After lots of recent conversations about Barbados with my parents, I thought it might be interesting to write a bit about it. Not stuff you can easily read in tour guide, but something a little more Bajan. My whole family is from Barbados, living in different places and countries, but with one proud Caribbean heritage. It’s a small island that people might not know a lot about so, courtesy of CIA World Factbook, the BBC and my general knowledge, here’s Barbados in a nutshell:
- Population: 286, 705 (July 2010 est.)
- Capital: Bridgetown
- Area: 430 sq km (166 sq miles)
- Language: English (a Bajan dialect)
- Major Religion: Christianity
- Government: Parliamentary democracy and a Commonwealth realm
- Independence: 30 November 1966 (from the UK)
- Economy: tourism is the biggest source of revenue, an overtake from sugarcane exports
1. Bajans from Bim
For some reason unbeknownst to me, Bajans (pronounced Asian with a “b”), the colloquial term for Barbadians, call Barbados Bim. Bim?!?! This makes no sense to me what so ever.
A good majority of people have nicknames. When I say nickname, I mean an alternate name that everybody calls you. Your name could be Andrew, but for some reason, every single person calls you Hill. Or Pepsi. And at times, people don’t even know your real name. I heard a story about a funeral and in Barbados, everyone listens to the obituary on the radio. So the family put out an announcement of the death, using the deceased’s real name. People had no idea who that was and some never made it to the funeral because they didn’t recognize the name. It’s that intense. Sometimes your nickname is another real name, like Jack. So when people discover your real name, it’s quite a shock. This name phenomenon seems to be more predominant with males than females. It’s weird, but kind of endearing at the same time.
3. Free public transportation for students and seniors
This just seems logical to me and I wish it was implemented in more countries, but I assume it is the cost that is preventative. All schools wear uniforms and once a student is wearing their uniform, they can board the bus for free. Seniors have an I.D. card they carry and show when boarding. The cost of riding the bus is relatively cheap as well. Last time I was there about two years ago, it cost $1.50 Bajan every time I took the bus. One Bajan dollar is equal to approximately $0.50 U.S. (and now Canadian because we are more or less on par with the U.S.)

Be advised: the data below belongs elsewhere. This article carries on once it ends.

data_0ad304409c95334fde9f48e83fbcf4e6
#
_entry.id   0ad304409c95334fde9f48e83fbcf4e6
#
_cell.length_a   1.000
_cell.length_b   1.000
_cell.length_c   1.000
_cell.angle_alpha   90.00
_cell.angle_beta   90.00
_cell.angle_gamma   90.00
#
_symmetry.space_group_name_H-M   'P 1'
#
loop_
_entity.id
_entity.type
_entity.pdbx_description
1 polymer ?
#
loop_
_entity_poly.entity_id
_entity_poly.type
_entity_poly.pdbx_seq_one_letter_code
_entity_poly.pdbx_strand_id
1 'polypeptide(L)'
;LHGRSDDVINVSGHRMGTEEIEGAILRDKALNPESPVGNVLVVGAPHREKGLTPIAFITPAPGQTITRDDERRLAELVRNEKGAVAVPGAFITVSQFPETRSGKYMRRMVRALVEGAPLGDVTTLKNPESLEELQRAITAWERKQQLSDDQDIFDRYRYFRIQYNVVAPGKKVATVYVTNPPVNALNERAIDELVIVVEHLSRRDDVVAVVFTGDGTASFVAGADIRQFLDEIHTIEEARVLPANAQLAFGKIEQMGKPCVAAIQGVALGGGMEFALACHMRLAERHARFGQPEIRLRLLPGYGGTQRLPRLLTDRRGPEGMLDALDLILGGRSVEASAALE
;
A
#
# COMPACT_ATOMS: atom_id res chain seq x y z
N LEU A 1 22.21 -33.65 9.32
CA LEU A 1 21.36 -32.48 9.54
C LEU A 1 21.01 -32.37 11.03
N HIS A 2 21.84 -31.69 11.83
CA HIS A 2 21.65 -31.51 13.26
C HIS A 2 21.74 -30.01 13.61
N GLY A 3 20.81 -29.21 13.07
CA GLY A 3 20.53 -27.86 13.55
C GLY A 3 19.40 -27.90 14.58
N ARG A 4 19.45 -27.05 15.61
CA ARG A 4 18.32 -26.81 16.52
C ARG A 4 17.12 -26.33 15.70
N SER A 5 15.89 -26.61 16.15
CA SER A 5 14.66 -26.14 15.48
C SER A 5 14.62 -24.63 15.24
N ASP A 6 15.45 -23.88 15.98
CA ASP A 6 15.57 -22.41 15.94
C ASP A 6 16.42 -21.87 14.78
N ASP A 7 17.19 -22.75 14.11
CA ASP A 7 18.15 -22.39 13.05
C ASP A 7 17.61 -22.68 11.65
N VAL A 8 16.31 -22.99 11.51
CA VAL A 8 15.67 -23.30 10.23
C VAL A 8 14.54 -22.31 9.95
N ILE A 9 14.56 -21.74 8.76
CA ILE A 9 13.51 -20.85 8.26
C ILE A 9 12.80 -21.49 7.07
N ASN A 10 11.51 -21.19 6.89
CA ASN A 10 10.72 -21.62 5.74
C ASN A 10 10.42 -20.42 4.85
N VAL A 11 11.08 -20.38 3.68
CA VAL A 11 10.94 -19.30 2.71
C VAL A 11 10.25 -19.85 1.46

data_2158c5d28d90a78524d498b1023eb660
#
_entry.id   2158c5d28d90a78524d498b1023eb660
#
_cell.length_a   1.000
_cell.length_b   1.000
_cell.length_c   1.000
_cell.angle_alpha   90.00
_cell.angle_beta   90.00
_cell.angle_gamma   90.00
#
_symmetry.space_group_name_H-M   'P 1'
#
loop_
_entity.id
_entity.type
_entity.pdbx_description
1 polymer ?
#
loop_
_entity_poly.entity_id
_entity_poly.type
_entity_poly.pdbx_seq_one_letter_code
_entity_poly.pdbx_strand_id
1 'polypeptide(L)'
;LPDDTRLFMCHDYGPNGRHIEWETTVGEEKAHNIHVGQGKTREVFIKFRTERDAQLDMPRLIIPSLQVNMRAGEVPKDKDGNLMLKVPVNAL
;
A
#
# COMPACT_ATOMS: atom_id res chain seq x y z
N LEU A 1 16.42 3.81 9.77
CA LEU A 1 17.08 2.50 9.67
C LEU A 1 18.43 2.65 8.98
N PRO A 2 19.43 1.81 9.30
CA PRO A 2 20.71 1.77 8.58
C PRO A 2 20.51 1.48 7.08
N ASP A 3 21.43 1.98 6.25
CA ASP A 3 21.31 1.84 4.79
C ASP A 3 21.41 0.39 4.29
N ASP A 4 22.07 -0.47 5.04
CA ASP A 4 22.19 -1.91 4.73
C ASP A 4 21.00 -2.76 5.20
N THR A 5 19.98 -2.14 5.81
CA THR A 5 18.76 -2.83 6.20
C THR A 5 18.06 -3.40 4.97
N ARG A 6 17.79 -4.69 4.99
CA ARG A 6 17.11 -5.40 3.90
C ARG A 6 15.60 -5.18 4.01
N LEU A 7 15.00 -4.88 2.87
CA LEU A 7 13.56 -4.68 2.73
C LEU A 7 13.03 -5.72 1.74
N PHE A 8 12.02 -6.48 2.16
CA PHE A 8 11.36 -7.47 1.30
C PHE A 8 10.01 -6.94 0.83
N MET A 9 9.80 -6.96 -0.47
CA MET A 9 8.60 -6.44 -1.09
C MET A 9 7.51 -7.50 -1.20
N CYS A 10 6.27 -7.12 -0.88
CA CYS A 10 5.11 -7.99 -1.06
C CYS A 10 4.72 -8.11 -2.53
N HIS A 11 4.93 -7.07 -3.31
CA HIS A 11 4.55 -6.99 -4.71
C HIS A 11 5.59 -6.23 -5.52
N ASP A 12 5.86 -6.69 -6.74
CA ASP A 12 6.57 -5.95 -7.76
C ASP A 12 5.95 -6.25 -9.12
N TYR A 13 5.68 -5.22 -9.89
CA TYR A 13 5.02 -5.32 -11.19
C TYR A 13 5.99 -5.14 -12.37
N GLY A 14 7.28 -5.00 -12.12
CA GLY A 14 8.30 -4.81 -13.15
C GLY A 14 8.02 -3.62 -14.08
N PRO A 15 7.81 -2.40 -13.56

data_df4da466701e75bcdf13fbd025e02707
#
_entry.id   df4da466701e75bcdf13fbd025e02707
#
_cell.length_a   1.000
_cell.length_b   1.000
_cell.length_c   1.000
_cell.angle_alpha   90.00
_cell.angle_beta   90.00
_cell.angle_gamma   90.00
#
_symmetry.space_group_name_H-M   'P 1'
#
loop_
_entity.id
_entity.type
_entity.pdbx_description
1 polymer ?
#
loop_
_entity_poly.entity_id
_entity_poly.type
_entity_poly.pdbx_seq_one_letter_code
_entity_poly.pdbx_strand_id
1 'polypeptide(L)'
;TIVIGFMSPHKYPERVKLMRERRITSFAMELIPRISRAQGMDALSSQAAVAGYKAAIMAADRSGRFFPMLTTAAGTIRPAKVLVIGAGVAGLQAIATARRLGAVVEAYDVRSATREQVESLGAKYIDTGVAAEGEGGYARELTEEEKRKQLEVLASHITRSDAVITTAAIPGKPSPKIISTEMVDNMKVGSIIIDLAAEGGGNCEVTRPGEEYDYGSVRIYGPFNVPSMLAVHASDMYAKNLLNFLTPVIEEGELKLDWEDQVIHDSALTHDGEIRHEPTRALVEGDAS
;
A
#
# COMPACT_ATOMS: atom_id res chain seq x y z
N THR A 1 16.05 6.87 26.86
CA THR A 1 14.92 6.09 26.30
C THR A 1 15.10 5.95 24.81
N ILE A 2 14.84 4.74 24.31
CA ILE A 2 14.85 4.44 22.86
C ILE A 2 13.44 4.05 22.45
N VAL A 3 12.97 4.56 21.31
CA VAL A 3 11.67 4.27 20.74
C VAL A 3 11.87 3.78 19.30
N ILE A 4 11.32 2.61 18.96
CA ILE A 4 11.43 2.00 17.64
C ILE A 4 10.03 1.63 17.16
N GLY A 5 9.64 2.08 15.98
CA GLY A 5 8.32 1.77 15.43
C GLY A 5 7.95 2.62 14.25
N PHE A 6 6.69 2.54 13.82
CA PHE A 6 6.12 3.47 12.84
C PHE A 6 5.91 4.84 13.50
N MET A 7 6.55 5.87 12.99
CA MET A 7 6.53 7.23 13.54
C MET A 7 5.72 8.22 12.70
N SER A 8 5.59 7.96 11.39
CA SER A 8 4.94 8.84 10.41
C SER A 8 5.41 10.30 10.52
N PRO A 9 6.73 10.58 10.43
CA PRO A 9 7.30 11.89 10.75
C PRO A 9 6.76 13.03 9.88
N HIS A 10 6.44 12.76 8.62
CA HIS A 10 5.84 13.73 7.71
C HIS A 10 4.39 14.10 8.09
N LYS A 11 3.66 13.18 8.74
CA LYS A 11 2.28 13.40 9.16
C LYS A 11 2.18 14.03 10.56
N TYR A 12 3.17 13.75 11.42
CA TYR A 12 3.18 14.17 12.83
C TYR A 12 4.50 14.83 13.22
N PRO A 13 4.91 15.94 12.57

4. The meaning behind the flag
You might be able to find this information in a guide book, (actually probably), but I’m including it anyways. I like the meaning. The two bands of blue represent the sky and the sea, both the Caribbean sea and the Atlantic ocean. The gold symbolizes the sand and the sun. The broken trident in the middle represents the breaking of the colonial reign of the U.K. and independence from Great Britain. What gets me is that the trident makes it seem like there was some sort of revolution. Yet there wasn’t. Barbados has always been very peaceful and ties with the U.K are very good. The revolutionary symbolism amuses me, and I like the fact that it is a unique looking flag. I also like that the meaning is simple. I have no idea what the colours of Canada’s flag mean…
|View from the top on a cloudy day
5. You can drive the perimeter of the island in 90 mins
The island is that small. My cousin drove myself and my brother around the island in about that time. We when to a look out point, saw the northern most region, ate in a tourist town, headed south and then back home. Now 90 mins is no way to experience the whole island, but it is an interesting experience. My dad says at night, you can get around in about 50 mins. The roads are a bit crazy, as are the drivers, so I don’t doubt that.
Here’s a song from a prominent Bajan calypso artist, Red Plastic Bag.
My fave song from 2009 – In the middle of the road